A very quick, easy read providing an apologetic for the purpose of short term missions. Short term missions can cause more harm than good and the authA very quick, easy read providing an apologetic for the purpose of short term missions. Short term missions can cause more harm than good and the author takes us through what makes short term missions impactful rather than harmful. After showing the biblical pattern of short term missions in the book of Acts, he looks at who short term missions is for. While there is the participant, the sending church, the local unbelievers, and the receiving church, the ultimate purpose behind short term missions is to come alongside and assist the missionary. We are the ones to "hold the rope" for them while they are in the pit. After challenging us to rethink whom short term missions is for, the author then proceeds to go through the steps of a fruitful short term trip: determining where to go, when works best for the missionary, what type of ministry is needed, etc. Determining what the costs will be and accepting applications, the author also gives a sample application questionnaire and how to weed out those who may not be best for that particular trip. This is a very handy primer on how to do short term missions most effectively and should be a great resource for every church to look at how they do short-term missions to make the most impact, not only for assisting the missionary but to grow their own members. Highly recommended resource for churches that want to be more effective in short term missions and in coming alongside their missionaries.
*I received a copy of this book free from the publisher William Carey Library in exchange for my review....more
I wish that every believer would read this book. It is eye-opening to how New Age terminology and concepts have become "Christianized" and accepted inI wish that every believer would read this book. It is eye-opening to how New Age terminology and concepts have become "Christianized" and accepted into today's churches. My heart is heavy after reading this book. It reveals information that most Christians are probably completely unaware of as they read the popular devotional book by Sarah Young called Jesus Calling.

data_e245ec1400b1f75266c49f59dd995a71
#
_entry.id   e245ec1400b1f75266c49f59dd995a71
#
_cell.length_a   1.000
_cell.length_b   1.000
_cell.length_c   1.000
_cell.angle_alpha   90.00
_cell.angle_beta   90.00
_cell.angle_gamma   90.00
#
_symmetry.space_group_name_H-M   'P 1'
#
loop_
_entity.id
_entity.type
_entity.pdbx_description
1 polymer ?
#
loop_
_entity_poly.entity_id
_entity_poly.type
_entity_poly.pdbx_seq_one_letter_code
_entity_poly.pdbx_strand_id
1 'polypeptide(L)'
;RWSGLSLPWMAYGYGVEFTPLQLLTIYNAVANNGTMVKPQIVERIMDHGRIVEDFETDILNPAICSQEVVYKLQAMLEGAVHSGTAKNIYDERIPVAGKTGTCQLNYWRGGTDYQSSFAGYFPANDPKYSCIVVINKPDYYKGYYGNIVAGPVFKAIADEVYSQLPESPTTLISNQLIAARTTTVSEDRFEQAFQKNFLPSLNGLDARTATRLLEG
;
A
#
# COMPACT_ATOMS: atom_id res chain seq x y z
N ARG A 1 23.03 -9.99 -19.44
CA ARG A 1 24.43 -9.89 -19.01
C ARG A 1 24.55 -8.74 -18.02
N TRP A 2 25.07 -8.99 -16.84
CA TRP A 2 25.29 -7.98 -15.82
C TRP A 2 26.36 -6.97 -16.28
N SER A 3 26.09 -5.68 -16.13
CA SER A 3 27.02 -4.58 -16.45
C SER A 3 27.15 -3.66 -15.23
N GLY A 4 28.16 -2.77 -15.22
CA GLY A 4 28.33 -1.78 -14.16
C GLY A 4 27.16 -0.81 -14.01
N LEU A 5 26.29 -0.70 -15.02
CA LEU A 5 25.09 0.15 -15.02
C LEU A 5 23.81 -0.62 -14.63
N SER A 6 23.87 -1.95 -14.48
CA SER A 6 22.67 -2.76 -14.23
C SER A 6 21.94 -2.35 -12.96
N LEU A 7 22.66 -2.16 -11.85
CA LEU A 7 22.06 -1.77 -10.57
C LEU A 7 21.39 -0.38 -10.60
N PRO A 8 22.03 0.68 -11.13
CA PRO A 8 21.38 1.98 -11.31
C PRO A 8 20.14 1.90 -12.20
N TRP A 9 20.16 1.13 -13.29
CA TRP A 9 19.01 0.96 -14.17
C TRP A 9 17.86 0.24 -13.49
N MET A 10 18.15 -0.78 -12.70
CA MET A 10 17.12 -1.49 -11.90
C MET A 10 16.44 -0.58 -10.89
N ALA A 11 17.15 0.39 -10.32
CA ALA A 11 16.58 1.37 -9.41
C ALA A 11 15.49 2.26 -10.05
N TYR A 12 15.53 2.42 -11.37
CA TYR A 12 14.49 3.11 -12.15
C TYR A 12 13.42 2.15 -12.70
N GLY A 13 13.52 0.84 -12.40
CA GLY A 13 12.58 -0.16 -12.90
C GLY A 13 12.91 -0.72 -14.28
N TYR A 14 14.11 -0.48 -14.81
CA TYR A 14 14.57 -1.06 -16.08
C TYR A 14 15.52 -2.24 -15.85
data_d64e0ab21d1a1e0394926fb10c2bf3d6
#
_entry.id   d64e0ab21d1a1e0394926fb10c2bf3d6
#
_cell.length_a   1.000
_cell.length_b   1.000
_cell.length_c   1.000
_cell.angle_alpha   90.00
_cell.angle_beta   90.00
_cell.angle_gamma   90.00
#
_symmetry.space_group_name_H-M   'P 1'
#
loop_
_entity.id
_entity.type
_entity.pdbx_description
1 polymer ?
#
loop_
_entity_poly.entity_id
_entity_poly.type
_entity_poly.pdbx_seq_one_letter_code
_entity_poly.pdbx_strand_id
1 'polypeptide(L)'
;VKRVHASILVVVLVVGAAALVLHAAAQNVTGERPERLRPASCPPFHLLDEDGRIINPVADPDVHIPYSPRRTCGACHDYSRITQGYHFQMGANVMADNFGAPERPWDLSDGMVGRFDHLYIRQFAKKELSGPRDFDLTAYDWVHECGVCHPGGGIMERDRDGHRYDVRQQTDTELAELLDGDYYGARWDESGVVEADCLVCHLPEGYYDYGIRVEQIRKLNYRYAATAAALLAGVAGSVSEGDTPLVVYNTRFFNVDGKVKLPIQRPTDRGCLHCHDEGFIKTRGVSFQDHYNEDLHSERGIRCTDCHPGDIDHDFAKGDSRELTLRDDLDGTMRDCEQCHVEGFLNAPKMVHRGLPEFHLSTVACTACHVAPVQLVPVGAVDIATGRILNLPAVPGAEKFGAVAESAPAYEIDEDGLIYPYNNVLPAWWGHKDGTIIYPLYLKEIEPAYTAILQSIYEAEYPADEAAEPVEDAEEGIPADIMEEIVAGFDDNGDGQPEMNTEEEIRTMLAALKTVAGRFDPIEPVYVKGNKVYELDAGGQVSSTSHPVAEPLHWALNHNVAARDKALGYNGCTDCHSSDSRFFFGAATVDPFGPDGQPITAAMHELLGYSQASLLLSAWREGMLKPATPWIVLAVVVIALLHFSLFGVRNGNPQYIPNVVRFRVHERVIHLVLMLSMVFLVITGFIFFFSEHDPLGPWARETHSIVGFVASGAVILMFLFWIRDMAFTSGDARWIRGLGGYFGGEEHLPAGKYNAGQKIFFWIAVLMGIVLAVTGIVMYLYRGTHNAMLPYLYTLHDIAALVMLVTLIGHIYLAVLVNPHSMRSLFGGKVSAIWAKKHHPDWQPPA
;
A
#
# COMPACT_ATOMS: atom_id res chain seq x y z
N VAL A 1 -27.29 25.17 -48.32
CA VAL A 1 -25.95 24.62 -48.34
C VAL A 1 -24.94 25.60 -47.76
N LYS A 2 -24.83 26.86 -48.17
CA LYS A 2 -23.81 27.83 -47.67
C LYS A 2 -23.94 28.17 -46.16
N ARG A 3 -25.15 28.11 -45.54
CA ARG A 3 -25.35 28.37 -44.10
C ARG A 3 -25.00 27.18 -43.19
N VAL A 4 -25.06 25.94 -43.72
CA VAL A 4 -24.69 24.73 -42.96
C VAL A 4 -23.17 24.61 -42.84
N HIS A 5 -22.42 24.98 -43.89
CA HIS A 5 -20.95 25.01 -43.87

What you may not know about Sarah Young's Jesus Calling: Her inspiration for writing Jesus Calling was a book called God Calling written by 2 anonymous women. Seemingly innocent, but in looking into the book God Calling, it is seen that God Calling is teaching New Age beliefs. It blatantly contradicts the Bible by saying that God is "in" everyone, while the Bible teaches that the Holy Spirit indwells only believers. It appears that Sarah Young was inspired by this book to seek her own messages from God like the women received in God Calling. Sarah Young states in the introduction to Jesus Calling "I knew that God communicated with me through the Bible, but I yearned for more. Increasingly, I wanted to hear what God had to say to me personally on a given day." This indicates that Sarah did not believe in the sufficiency of Scripture, that the Bible was not enough for what she needed to grow closer to God. Using the teaching from the New Age book God Calling, she then proceeded to listen for her own messages from God. The result is the devotional Jesus Calling. Unknowingly (I hope anyway), perhaps because of being inspired and influenced by the New Age teachings in God Calling, Sarah uses similar New Age phrases and concepts in the book Jesus Calling. Most of us would not recognize these seemingly benign phrases. But those who have come out of the New Age movement, such as the author Warren Smith, recognize these for what they are and realize that the Jesus of the Bible would not use these well-known New Age phrases to communicate to us. "The situation is ripe for spiritual deception when the Word of God is minimized and spiritual experience is raised above it." "Another Jesus" Calling is a commentary on the devotional Jesus Calling, showing where the book goes seriously astray, using New Age ideas such as channeling, and actually contradicting the Bible, something which the true Jesus would never do. As an example, on January 28 the devotional states: "I am with you always. These were the last words I spoke before ascending into heaven." However, these were words that Jesus spoke to the disciples on a mountain in Galilee (Matthew 28:16-20). In Acts 1, Jesus and His disciples are on the Mount called Olivet near Jerusalem (which is quite a distance from Galilee), when He ascends into heaven after saying "you will be my witnesses in Jerusalem and in all Judea and Samaria, and to the end of the earth." Acts 1:9 tells us that after He said these things is when He ascended to heaven, not after His statement in Matthew 28. If this Jesus from Jesus Calling were really Jesus, obviously He would not say a lie or contradict Himself.